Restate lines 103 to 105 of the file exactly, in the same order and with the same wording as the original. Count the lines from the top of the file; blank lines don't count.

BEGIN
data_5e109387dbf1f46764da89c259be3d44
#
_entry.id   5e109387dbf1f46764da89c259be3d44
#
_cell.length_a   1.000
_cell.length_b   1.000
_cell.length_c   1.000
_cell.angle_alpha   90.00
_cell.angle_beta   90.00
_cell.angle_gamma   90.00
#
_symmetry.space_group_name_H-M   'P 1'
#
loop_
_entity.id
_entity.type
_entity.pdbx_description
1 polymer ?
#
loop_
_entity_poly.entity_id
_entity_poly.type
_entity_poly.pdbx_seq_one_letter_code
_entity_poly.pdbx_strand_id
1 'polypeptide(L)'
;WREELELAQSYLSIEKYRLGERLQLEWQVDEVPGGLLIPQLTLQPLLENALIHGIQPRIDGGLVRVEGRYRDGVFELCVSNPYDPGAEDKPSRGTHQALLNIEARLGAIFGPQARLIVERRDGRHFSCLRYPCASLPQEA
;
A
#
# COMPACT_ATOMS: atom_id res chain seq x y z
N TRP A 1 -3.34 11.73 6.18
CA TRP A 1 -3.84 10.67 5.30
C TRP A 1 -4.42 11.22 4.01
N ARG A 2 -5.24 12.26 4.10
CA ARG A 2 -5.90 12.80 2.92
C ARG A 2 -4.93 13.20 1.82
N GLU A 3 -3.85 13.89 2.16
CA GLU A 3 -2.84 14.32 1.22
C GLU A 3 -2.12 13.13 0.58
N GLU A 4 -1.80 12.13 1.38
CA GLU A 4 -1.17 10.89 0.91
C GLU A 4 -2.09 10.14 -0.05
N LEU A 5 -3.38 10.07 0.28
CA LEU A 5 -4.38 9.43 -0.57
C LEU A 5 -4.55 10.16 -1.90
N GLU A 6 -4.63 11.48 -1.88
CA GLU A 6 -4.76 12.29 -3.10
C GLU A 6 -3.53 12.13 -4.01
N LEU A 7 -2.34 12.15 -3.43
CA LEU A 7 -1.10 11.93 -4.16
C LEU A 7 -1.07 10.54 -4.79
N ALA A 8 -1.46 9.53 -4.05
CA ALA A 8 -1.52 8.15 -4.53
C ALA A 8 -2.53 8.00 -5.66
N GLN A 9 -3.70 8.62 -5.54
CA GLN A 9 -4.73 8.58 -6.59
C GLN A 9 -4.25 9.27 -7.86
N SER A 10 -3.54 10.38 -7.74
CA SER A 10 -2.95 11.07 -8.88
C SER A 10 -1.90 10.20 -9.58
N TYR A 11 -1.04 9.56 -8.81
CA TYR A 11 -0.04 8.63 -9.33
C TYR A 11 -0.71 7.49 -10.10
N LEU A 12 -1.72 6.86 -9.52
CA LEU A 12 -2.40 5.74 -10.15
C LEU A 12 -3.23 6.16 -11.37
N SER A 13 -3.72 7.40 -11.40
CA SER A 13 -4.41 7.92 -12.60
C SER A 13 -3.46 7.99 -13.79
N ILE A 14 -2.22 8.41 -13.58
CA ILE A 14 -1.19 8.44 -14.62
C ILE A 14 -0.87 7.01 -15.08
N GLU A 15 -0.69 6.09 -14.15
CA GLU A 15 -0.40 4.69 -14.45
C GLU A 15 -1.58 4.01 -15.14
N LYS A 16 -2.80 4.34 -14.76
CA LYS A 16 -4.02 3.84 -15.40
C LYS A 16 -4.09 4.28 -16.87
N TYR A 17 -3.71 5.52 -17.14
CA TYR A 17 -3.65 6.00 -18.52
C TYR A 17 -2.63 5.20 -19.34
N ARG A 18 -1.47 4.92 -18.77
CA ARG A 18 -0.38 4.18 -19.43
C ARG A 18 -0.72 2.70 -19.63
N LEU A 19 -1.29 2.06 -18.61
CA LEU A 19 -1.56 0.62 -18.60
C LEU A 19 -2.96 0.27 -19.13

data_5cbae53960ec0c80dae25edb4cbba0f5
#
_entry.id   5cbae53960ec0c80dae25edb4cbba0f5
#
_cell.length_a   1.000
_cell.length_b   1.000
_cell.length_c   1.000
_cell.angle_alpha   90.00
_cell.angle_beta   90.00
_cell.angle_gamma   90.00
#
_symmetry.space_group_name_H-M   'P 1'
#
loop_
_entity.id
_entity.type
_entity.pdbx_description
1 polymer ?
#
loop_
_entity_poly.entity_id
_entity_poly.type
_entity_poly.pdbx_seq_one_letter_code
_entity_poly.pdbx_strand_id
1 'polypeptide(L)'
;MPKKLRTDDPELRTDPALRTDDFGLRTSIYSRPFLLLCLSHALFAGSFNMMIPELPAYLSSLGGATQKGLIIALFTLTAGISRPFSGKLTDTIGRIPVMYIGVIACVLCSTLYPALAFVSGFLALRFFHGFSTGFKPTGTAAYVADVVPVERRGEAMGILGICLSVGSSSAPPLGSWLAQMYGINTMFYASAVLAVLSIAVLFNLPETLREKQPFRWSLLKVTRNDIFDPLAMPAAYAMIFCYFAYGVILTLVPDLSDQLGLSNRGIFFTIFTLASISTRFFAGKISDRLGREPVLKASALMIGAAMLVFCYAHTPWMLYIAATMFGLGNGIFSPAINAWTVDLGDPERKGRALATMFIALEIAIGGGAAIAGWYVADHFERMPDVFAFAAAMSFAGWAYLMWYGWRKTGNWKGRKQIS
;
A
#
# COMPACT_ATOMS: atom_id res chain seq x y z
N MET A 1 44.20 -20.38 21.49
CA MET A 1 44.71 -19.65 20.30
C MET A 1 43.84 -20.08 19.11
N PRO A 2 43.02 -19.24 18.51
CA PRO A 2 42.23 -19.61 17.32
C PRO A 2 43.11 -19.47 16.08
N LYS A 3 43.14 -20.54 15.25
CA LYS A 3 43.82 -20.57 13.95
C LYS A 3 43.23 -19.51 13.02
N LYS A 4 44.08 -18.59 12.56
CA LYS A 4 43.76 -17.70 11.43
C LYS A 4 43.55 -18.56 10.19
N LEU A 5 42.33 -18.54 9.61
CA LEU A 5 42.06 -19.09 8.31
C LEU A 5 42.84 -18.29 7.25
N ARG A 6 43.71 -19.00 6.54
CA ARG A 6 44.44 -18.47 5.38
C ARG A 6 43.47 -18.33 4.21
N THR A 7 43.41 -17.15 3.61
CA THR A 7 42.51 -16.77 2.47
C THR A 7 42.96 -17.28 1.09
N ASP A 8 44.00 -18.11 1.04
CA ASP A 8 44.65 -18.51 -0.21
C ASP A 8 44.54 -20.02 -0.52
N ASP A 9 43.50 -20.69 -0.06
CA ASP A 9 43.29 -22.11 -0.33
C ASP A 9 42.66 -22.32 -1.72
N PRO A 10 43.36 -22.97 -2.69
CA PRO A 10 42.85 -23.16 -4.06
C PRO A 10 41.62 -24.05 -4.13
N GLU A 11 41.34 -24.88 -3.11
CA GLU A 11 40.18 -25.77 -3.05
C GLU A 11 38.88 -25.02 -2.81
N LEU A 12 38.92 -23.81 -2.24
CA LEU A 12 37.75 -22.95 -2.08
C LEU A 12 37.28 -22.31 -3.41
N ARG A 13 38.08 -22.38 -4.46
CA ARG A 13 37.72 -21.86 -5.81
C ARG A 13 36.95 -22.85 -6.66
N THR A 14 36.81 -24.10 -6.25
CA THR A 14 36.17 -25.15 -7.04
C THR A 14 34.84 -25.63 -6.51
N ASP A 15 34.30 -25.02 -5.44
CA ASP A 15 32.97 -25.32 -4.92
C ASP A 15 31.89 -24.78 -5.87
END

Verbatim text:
_entity.type
_entity.pdbx_description
1 polymer ?